Places Discussed

(Critical Guide to Settings and Places in Literature)


*Crete (kreet). Island south of Greece and Turkey in the eastern Mediterranean Sea. Although Kazantzakis is careful to create detailed settings for the action, Freedom or Death is really about the struggle of Crete to become free from outside oppressors. The novel is filled with descriptions of the countryside and its people. Throughout, Kazantzakis uses personification to create the impression that Crete is a living being. At one point, the island is compared to a woman being ravished. At another, the sufferings of Crete are compared to the sufferings of Christ. Like many nautical novelists, Kazantzakis uses the isolation of the island to create a sense that life-and-death issues must be resolved without resort to outside help. In this way, he manages to suggest that the island stands for the world itself—a place where men and women must struggle alone to establish their identity and define their self-worth against forces that would suppress them and strip them of their humanity and dignity.

The final scenes of the novel are set in Cretan mountains where Michales and other rebels take refuge from the invading Turkish forces. Amid the rugged terrain, a small band resists a much larger force, demonstrating their willingness to die for a cause in which they believe. The rugged landscape is an apt backdrop for such action, suggesting the rugged character of Michales and his band of patriots.



(The entire section is 617 words.)


(Great Characters in Literature)

Anton, John. “Kazantzakis and the Tradition of the Tragic.” Journal of the Hellenic Diaspora 10, no. 4 (Winter, 1983): 53-67. A clear exposition of Kazantzakis’ understanding and use of the ancient notions of tragedy, which are discussed as they relate to his novels, including Freedom or Death.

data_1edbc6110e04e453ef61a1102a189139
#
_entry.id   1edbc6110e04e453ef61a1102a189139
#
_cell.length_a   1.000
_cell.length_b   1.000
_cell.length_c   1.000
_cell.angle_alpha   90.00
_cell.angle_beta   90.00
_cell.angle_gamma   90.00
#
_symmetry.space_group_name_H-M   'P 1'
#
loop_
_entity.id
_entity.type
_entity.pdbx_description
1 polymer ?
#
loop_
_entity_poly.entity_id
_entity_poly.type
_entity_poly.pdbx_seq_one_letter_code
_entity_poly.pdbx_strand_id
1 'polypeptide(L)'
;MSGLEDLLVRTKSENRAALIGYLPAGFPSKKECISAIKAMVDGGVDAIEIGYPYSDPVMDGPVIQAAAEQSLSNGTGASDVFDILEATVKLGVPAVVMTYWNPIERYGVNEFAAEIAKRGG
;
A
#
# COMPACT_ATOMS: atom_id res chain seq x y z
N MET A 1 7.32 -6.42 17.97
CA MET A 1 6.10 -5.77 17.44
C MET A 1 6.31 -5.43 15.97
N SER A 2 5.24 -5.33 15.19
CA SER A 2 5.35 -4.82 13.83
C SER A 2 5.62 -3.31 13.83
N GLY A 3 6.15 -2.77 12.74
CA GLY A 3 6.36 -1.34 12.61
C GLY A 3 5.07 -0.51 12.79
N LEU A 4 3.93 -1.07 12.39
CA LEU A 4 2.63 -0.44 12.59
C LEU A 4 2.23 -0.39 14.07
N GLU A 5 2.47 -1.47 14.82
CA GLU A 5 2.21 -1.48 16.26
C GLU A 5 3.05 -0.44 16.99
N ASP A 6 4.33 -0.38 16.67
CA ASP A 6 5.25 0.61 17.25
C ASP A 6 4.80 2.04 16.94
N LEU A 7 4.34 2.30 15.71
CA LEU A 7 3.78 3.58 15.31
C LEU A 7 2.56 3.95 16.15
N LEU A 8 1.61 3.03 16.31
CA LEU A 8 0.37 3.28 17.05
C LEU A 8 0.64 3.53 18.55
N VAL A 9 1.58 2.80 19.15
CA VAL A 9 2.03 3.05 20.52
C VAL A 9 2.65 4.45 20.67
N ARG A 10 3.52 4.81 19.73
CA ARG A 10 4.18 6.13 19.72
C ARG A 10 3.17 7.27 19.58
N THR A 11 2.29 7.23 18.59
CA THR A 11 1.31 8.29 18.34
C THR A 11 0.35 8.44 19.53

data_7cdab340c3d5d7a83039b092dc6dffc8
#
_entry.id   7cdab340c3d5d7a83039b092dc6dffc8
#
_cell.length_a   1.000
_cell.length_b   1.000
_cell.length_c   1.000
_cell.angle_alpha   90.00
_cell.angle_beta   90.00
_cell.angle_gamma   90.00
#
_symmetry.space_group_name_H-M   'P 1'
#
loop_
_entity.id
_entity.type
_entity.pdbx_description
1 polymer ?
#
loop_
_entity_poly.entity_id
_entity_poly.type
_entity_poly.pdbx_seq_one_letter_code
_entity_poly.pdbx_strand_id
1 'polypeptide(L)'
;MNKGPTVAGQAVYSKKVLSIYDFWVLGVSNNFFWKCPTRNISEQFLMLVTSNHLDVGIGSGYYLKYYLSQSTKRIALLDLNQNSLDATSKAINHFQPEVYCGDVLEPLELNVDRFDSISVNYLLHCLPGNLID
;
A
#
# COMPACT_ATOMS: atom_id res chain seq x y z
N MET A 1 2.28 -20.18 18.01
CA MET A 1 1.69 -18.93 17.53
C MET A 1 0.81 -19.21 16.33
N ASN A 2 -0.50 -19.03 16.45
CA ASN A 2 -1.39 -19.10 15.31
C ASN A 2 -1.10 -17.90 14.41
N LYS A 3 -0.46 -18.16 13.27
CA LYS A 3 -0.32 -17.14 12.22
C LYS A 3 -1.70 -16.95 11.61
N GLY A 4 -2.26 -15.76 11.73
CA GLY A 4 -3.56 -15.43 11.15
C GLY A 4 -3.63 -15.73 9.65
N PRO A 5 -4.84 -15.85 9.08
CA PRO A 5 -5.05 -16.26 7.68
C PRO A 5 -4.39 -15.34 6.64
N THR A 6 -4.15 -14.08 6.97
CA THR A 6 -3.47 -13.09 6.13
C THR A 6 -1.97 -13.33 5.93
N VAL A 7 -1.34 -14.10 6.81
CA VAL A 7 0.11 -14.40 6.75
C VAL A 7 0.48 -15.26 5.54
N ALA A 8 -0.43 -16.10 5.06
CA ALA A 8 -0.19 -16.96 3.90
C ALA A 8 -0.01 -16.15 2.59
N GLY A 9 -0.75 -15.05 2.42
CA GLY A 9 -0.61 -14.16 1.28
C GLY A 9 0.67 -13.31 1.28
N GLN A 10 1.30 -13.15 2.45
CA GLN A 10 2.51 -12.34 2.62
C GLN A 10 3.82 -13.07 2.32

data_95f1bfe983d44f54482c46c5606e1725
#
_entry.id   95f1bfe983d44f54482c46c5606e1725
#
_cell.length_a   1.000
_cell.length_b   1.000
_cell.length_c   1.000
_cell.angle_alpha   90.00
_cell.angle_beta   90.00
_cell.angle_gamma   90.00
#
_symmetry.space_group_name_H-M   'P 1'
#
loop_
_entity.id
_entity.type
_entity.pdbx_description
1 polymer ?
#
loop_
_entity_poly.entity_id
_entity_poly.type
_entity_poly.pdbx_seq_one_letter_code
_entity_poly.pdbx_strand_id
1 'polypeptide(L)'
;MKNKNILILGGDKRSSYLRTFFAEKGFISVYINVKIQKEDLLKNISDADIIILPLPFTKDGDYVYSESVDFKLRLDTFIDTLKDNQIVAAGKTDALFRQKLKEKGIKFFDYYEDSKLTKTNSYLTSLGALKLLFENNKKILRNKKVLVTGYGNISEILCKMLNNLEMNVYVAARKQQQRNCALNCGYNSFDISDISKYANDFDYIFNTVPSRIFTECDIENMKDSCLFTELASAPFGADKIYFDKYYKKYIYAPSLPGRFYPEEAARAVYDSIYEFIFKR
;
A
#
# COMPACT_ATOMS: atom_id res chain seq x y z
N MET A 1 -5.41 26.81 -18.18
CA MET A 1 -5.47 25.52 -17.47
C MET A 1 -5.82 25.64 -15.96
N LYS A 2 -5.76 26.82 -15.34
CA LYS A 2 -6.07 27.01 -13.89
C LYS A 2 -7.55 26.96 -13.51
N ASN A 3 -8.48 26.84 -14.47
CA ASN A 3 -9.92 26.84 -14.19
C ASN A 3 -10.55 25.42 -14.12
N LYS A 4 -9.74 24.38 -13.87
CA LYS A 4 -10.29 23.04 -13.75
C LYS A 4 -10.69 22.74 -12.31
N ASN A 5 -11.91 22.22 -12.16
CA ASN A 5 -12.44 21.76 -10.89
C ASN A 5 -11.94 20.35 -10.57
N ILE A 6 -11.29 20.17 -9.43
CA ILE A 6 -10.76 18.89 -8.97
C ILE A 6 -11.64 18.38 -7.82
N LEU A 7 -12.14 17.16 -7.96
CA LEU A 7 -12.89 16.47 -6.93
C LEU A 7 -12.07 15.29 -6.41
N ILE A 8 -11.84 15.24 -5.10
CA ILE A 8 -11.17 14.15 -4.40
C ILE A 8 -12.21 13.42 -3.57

Bien, Peter. “O Kapetan Mihalis, an Epic (Romance?) Manqué.” Journal of Modern Greek Studies 5, no. 2 (October, 1987): 153-173. A delightful and well-written analysis of the character of Captain Michales in Freedom or Death. Bien discusses the notions of romance in the novel.

Block, Adele. “Mythological Syncretism in the Works of Four Modern Novelists.” International Fiction Review 8, no. 2 (Summer, 1991): 114-118. A useful analysis of the method by which Kazantzakis in Freedom or Death synthesizes various mythological motifs in a workable and unified system.

Gilevski, Paskal. “From Homer to Kazantzakis.” Macedonian Review 22, no. 2 (1992): 147-150. An interesting review and analysis of the connection between Kazantzakis’ tragic hero Michales and the tragic mythological heroes of Homer’s epics.

Levitt, Morton P. “Freedom or Death and Rebellion on Crete.” In The Cretan Glance: The World and Art of Kazantzakis. Columbus: Ohio State University Press, 1980. An excellent exposition and evaluation of Freedom or Death. Levitt looks at this novel from historical, social, cultural, and philosophical perspectives.